By Allison Martell and Euan Rocha
TORONTO, March 3 Vale SA's
Canadian unit has resumed work on its Copper Cliff Deep nickel
project in the Sudbury basin and expects to complete a
feasibility study by the end of the year, a company executive
said on Monday.
The project is expected to cost somewhere in the range of a
billion dollars to build and could be one of the unit's
lower-cost operations, said Kelly Strong, Vale's vice president
of Ontario and UK operations.
If it goes ahead, the revised project, now dubbed Copper
Cliff Mine, would be another boost for the Sudbury basin in
northern Ontario, where Vale recently opened Totten, its first
new mine in more than 40 years.
"It's going to look a little bit different than the original
project - it's going to be three phases," said Strong.
The project would merge and expand what are now two separate
mines. Its earlier incarnation was put on hold in the wake of
the 2008 financial crisis. In 2010, Vale Canada said it was
re-evaluating the project, though work did not proceed.
The first of the three phases could start producing within
the next two to three years, Strong told Reuters. A final
go-ahead will depend on the project securing a green light from
Vale's board in Brazil.
Mining companies from around the world are in Toronto this
week for the Prospectors and Developers Association of Canada
convention, which is the industry's largest annual gathering.
Strong, who leads Vale's operations in the Sudbury basin,
also played down expectations that the Brazilian miner would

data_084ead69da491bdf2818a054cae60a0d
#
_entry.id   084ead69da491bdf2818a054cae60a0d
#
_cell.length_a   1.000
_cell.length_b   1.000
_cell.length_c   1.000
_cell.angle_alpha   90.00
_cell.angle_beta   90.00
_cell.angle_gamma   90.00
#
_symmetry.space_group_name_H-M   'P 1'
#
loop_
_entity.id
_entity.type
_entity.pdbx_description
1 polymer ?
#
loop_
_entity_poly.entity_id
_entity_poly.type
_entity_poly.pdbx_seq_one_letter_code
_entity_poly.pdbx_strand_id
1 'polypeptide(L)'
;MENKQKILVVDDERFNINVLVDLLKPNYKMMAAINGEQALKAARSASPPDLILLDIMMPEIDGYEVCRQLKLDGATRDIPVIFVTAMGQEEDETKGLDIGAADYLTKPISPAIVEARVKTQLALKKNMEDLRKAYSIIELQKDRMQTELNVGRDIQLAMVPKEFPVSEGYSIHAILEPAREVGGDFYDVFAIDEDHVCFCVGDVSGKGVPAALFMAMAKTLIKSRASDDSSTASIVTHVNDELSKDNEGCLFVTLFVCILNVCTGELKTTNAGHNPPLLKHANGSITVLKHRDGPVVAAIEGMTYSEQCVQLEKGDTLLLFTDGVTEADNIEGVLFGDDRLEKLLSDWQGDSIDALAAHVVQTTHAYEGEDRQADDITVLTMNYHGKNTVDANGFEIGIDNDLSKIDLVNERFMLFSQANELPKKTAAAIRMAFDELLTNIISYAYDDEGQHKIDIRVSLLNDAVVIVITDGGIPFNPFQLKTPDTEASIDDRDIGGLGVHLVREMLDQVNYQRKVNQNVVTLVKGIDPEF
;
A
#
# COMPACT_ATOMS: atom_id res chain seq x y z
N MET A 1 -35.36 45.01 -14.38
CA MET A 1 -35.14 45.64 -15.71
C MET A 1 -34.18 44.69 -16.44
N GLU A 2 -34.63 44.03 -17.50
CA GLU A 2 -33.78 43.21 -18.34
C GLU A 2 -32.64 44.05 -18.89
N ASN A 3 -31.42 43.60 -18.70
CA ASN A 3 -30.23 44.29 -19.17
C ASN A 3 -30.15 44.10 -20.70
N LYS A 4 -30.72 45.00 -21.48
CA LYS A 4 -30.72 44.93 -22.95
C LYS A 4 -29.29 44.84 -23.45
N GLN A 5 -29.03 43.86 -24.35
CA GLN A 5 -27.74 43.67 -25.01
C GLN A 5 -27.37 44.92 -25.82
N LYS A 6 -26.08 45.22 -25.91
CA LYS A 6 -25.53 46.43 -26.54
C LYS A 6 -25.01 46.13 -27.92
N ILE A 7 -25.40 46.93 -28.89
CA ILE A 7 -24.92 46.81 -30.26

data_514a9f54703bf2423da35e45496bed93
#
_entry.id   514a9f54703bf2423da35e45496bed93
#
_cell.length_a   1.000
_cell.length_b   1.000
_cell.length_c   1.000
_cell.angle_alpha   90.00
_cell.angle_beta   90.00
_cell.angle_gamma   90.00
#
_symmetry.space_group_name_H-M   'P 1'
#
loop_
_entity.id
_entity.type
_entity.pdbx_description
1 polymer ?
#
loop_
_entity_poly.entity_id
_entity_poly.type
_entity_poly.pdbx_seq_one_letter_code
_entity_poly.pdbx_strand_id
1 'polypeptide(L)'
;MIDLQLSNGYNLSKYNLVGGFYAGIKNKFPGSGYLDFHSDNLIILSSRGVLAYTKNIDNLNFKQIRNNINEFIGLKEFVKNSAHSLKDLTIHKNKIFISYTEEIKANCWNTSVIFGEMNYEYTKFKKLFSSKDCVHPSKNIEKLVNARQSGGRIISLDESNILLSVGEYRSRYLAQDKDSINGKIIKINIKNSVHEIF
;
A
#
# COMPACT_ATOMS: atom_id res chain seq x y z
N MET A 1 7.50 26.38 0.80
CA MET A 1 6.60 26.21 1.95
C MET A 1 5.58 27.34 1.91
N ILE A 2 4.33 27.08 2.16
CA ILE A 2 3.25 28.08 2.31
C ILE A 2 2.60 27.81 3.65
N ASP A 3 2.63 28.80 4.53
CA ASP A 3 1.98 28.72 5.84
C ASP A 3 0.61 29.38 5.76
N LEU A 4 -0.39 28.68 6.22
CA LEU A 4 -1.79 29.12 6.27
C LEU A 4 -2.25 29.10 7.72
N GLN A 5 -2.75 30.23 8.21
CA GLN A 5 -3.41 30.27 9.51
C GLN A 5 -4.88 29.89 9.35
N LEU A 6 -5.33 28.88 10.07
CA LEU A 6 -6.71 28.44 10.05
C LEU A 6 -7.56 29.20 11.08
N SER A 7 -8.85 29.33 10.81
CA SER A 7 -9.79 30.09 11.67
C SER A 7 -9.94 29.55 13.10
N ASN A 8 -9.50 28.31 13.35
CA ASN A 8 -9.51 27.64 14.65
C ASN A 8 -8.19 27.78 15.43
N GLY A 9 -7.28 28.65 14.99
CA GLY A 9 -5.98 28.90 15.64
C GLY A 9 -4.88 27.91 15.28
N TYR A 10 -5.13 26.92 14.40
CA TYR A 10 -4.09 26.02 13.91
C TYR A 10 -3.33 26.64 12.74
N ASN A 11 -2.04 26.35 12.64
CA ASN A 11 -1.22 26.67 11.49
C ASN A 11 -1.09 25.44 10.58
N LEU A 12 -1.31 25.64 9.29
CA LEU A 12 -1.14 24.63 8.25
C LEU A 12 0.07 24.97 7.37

reach a deal early this year with rival metals producer and
trader Glencore Xstrata Plc to merge their adjacent
Canadian nickel projects.
"Last year we had some conversations," he said. "We had
committed to getting back together and having conversations in
'14, but that hasn't occurred yet and there's really nothing new
to report at this time."
Strong made clear that while the talks had not yet been
held, further discussions were expected, adding there was no
specific reason for the delay.
Depending on the details of a potential deal, analysts said
a tie-up could mean substantial savings for both miners, if all
or a part of their mining, milling and even smelting operations
are brought together.
The price of nickel has begun to tick higher this year and
is currently trading at around $14,674 a tonne, up from around
$13,900 a tonne at the end of 2013, after a ban that Indonesia
imposed in January on unprocessed mineral exports.
In December, Vale's Chief Executive Officer Murilo Ferreira
announced that it was likely the company would reach a
partnership deal with Glencore about their adjacent nickel
projects in the first quarter of 2014.
Reuters had initially reported in October that the mining
giants were in talks about a potential combination of their
Sudbury basin nickel operations, as part of an effort to reduce